Robert Hofstadter

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Robert Hofstadter
Robert Hofstadter.jpg
Robert Hofstadter (1961, Nobel Foundation photo)
Born (1915-02-05)February 5, 1915
New York City, New York
Died November 17, 1990(1990-11-17) (aged 75)
Stanford, California
Nationality United States
Fields Physics
Institutions Stanford University
University of Pennsylvania
Alma mater City College of New York
Princeton University
Known for Electron scattering
Atomic nuclei
Notable awards Nobel Prize in Physics (1961)
National Medal of Science (1986)
Dirac Medal (1987)
Spouse Nancy (Givan) Hofstadter (3 children) (1920-2007)
Signature

Robert Hofstadter (February 5, 1915 – November 17, 1990) was an American physicist. He was the joint winner of the 1961 Nobel Prize in Physics (together with Rudolf Mössbauer) "for his pioneering studies of electron scattering in atomic nuclei and for his consequent discoveries concerning the structure of nucleons."[1][2]

Biography[edit]

Hofstadter was born in a German-Jewish family[3][4] in New York City on February 5, 1915, to Louis Hofstadter, a salesman, and the former Henrietta Koenigsberg. He attended elementary and high schools in New York City and entered City College of New York, graduating with a B.S. degree magna cum laude in 1935 at the age of 20, and was awarded the Kenyon Prize in Mathematics and Physics. He also received a Charles A. Coffin Foundation Fellowship from the General Electric Company, which enabled him to attend graduate school at Princeton University, where he earned his M.S. and Ph.D. degrees in 1938. He did his post-doctoral research at the University of Pennsylvania before joining Stanford University. Hofstadter taught at Stanford University from 1950 to 1985.

In 1942 he married Nancy Givan (1920-2007), a native of Baltimore.[5] They had three children: Laura, Molly - who was disabled and not able to communicate,[6] and Pulitzer Prize-winner Douglas Hofstadter.[7]

Robert Hofstadter's Erdős number is 5.[8]

Opus[edit]

Coining of the fermi (unit) and 1961 Nobel Lecture[edit]

Robert Hofstadter coined the term fermi (unit), symbol fm, [9] in honor of the Italian physicist Enrico Fermi (1901–1954), one of the founders of nuclear physics, in Hofstadter's 1956 paper published in the Reviews of Modern Physics journal, "Electron Scattering and Nuclear Structure".[10] The term is widely used by nuclear and particle physicists. When Hofstadter was awarded the 1961 Nobel Prize in Physics, it subsequently appears in the text of his 1961 Nobel Lecture, "The electron-scattering method and its application to the structure of nuclei and nucleons" (December 11, 1961).[11]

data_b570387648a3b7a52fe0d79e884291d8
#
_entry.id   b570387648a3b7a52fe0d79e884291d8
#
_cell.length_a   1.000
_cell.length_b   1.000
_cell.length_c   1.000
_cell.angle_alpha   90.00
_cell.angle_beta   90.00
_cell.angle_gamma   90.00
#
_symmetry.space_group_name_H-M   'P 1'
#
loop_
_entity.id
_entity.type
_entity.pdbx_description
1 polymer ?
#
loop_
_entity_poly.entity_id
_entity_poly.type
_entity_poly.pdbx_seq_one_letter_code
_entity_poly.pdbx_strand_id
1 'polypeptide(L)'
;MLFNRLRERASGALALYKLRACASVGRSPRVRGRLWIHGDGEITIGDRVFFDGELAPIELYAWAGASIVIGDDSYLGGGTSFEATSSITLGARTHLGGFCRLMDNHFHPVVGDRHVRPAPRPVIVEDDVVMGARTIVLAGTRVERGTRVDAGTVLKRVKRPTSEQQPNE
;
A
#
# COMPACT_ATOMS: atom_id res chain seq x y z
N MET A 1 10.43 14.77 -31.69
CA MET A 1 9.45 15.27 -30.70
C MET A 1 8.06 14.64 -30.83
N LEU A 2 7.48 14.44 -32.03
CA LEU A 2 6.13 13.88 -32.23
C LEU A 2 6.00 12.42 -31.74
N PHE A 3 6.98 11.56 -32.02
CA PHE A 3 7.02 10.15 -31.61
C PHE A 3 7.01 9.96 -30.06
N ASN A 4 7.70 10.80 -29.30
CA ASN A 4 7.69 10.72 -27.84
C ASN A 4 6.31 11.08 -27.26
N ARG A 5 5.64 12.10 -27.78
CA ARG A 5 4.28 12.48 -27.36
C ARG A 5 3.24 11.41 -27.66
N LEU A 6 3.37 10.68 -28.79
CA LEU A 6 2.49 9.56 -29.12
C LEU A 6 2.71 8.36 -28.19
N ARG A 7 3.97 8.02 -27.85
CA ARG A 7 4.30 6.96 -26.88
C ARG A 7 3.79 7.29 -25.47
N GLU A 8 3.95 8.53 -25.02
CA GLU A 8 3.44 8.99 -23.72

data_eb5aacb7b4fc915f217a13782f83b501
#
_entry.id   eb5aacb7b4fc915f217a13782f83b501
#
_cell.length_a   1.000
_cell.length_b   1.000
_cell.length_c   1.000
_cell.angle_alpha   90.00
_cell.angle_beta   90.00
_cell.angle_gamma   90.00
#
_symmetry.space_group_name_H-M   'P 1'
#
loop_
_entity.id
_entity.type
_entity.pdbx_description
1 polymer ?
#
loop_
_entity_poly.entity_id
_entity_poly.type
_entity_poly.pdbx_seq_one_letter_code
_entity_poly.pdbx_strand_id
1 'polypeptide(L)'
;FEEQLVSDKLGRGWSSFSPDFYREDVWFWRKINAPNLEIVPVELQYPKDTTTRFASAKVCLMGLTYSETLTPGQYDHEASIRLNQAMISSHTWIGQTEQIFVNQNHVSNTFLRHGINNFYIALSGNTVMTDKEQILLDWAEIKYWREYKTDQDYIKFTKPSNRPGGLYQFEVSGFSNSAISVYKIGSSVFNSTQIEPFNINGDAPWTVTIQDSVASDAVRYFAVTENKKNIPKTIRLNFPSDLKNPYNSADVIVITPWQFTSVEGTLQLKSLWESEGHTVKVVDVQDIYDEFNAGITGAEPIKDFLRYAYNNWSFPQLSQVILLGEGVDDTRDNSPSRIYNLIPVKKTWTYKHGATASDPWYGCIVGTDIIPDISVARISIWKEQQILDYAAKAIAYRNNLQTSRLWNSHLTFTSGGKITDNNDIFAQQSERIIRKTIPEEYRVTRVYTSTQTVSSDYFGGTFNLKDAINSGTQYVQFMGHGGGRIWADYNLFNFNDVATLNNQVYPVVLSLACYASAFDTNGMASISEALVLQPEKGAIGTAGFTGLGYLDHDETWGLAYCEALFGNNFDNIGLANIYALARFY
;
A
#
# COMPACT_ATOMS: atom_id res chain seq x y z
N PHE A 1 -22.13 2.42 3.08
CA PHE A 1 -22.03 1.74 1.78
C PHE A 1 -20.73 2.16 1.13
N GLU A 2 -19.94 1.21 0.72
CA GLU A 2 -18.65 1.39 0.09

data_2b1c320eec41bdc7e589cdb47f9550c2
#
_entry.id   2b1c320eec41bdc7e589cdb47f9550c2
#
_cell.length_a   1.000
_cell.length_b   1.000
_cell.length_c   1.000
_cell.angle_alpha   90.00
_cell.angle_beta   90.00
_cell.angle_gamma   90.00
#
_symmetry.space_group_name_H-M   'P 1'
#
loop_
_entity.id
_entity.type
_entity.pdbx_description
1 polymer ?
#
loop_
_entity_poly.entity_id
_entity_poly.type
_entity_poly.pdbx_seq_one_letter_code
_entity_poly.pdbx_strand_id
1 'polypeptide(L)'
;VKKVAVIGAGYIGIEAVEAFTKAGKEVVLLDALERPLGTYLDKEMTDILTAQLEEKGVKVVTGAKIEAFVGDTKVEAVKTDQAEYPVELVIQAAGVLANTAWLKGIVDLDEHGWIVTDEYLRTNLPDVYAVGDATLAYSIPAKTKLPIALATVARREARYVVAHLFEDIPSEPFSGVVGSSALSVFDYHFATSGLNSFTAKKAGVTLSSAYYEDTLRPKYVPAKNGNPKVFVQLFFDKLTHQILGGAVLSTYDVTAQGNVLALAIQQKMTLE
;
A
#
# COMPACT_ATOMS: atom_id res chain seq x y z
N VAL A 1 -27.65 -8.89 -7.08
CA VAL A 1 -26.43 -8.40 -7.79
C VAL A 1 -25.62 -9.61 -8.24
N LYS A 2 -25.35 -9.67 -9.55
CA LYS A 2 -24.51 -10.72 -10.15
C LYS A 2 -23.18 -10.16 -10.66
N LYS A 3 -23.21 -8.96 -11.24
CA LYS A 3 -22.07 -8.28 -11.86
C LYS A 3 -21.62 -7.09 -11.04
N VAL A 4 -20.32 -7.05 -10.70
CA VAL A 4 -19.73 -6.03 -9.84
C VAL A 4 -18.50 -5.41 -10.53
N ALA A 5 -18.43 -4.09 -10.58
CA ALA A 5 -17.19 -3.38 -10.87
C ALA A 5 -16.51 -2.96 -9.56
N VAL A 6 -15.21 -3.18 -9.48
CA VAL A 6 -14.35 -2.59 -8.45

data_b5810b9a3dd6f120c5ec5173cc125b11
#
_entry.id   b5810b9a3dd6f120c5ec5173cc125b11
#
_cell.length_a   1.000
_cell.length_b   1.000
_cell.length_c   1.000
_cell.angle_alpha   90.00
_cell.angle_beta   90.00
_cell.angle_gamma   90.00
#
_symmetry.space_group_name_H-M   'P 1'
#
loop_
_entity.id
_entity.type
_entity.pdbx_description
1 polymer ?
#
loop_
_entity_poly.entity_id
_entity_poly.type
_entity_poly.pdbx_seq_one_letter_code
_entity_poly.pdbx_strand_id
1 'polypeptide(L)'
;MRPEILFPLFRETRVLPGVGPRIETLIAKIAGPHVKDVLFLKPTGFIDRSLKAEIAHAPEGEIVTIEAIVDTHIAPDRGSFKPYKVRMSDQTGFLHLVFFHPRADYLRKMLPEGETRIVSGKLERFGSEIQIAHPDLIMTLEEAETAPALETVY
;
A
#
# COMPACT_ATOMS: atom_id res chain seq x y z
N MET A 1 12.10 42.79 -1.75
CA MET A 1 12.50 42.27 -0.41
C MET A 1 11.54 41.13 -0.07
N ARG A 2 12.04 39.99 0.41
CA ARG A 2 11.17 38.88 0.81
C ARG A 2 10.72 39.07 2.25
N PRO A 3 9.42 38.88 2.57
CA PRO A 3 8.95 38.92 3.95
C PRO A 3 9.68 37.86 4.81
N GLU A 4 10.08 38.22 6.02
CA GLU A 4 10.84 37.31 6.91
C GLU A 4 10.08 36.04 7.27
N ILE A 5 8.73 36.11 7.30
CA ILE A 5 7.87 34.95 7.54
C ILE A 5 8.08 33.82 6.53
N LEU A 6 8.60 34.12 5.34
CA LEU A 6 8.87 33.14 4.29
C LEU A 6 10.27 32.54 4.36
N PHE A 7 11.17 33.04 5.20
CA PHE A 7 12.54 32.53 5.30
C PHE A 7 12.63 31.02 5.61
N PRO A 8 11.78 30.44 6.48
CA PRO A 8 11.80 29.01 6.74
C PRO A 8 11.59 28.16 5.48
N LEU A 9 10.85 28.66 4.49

Compton Gamma Ray Observatory and EGRET Telescope[edit]

In his last few years, Hofstadter became interested in astrophysics and applied his knowledge of scintillators to the design of the EGRET gamma-ray telescope of the Compton Gamma Ray Observatory named for fellow Nobel Laureate in Physics (1927), Arthur Holly Compton. Stanford University's Department of Physics credits Hofstadter with being "one of the principal scientists who developed the Compton Observatory."[12]

Awards and Honors[edit]

See also[edit]

References[edit]

  1. ^ R. W. McAllister & Robert Hofstadter, "Elastic Scattering of 188 MeV Electrons from Proton and the Alpha Particle," Physical Review, V102, p. 851 (1956).
  2. ^ Robert Hofstadter, "The Electron Scattering Method & its Application to the Structure of Nuclei and Nucleons," Nobel Lectures, Physics 1942-1962, pp. 560-581, Elsevier Pub. Co., Amsterdam-London-New York (Dec 1961).
  3. ^ "Dr. Robert Hofstadter, U.S. Jewish Scientist, Wins 1961 Nobel Prize". Jewish Telegraphic Agency. November 3, 1961. Retrieved 20 October 2013. 
  4. ^ "Robert Hofstadter biography". NNDB. Retrieved 20 October 2013. 
  5. ^ 2007 obituary to Nancy Givan from Stanford university.
  6. ^ Doug Hofstadter's dedication to 'I am a strange loop'.
  7. ^ National Academy of Sciences biography
  8. ^ "Some Famous People with Finite Erdös Numbers". Okland University. Retrieved 7 December 2013. 
  9. ^ "American National Standard for Metric Practice". IEEE Standards Library. IEEE/ASTM SI 10-2010 (Revision of IEEE/ASTM SI 10-2002) (IEEE): 78. 11 April 2011. doi:10.1109/IEEESTD.2011.5750142. ISBN 978-0-7381-6533-2. Retrieved 18 February 2014. 
  10. ^ Hofstadter, Robert, Department of Physics, Stanford University, Stanford, California, "Electron Scattering and Nuclear Structure," Rev. Mod. Phys. 28, 214–254 (1956) © 1956 The American Physical Society
  11. ^ Hofstadter, Robert, "The electron-scattering method and its application to the structure of nuclei and nucleons," Nobel Lecture (December 11, 1961)
  12. ^ "The Hofstadter Memorial Lectures". Stanford University. Retrieved 7 December 2013. 
  13. ^ R. W. McAllister & Robert Hofstadter, "Elastic Scattering of 188 MeV Electrons from Proton and the Alpha Particle," Physical Review, V102, p. 851 (1956).
  14. ^ Robert Hofstadter, "The Electron Scattering Method & its Application to the Structure of Nuclei and Nucleons," Nobel Lectures, Physics 1942-1962, pp. 560-581, Elsevier Pub. Co., Amsterdam-London-New York (Dec 1961).

Further reading[edit]

Publication list[edit]

Technical Reports:

External links[edit]